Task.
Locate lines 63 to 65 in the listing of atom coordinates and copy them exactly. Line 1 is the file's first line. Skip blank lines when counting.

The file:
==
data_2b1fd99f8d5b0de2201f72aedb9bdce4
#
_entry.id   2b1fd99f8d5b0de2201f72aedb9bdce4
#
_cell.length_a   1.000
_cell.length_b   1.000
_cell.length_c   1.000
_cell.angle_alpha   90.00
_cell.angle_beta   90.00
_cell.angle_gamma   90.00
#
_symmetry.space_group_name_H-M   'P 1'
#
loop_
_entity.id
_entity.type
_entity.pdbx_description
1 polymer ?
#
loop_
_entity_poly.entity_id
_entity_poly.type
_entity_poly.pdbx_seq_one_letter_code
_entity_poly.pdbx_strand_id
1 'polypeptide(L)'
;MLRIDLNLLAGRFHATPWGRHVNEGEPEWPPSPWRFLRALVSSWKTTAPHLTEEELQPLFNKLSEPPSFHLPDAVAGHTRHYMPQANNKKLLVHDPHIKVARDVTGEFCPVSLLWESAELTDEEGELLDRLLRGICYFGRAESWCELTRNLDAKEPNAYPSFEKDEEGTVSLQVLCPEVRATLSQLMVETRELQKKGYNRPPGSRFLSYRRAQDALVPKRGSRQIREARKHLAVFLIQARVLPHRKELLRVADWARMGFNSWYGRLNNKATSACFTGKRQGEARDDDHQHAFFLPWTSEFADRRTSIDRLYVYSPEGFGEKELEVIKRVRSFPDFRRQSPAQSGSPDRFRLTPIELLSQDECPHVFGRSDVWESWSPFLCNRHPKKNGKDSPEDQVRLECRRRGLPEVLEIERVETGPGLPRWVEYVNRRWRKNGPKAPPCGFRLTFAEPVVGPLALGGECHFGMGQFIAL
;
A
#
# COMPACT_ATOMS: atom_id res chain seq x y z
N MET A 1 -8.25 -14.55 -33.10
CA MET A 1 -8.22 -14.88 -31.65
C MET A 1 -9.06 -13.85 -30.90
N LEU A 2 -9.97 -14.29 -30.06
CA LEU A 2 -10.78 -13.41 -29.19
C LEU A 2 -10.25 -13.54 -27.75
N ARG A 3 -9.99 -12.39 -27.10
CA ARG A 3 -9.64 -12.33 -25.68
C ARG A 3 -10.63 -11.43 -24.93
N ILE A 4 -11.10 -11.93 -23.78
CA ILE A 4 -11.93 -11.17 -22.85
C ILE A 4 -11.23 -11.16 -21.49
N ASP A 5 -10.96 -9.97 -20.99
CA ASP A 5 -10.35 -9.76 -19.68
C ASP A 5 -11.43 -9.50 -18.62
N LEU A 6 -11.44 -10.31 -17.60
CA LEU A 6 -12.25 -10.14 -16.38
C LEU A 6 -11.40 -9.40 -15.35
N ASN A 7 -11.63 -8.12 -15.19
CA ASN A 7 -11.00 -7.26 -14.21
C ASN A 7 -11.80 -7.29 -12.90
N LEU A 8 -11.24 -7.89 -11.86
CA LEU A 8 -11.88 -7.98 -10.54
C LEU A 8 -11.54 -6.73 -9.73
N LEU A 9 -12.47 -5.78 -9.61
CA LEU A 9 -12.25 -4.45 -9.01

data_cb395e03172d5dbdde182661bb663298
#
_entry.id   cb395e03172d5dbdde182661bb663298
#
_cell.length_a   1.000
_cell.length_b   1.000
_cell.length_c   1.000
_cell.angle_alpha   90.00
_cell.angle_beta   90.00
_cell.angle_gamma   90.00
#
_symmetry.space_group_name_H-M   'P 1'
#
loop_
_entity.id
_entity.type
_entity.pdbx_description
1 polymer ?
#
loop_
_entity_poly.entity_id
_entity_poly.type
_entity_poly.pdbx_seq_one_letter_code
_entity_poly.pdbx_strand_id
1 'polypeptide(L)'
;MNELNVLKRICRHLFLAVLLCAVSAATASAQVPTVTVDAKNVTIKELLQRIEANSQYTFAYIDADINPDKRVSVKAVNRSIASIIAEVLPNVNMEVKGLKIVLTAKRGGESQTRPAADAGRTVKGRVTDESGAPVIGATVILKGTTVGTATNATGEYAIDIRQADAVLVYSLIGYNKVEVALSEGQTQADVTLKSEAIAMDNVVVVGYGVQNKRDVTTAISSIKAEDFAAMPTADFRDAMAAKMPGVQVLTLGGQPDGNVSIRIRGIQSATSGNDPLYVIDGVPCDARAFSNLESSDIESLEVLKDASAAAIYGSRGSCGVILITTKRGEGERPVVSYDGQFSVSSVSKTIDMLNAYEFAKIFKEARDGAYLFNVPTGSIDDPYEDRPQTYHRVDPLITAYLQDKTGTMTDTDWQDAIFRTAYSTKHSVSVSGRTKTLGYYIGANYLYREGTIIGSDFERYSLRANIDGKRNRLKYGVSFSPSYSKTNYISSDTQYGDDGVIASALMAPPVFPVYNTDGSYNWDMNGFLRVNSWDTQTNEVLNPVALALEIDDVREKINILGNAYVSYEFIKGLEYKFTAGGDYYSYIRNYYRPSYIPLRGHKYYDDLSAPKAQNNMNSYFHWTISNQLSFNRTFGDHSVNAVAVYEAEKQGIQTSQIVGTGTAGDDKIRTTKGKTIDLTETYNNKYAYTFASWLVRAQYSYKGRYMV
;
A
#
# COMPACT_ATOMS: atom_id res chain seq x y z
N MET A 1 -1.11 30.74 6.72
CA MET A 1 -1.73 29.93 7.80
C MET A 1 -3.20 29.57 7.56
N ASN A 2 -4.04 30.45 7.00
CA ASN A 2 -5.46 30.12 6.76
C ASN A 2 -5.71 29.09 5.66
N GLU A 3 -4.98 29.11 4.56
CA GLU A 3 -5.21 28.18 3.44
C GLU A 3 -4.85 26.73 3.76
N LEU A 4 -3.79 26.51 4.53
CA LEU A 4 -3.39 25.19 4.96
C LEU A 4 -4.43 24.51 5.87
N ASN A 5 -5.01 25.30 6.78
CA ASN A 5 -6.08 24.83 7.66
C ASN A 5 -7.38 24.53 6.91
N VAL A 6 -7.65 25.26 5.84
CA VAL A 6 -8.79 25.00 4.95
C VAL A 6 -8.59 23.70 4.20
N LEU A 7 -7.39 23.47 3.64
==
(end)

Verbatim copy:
_cell.length_c   1.000
_cell.angle_alpha   90.00
_cell.angle_beta   90.00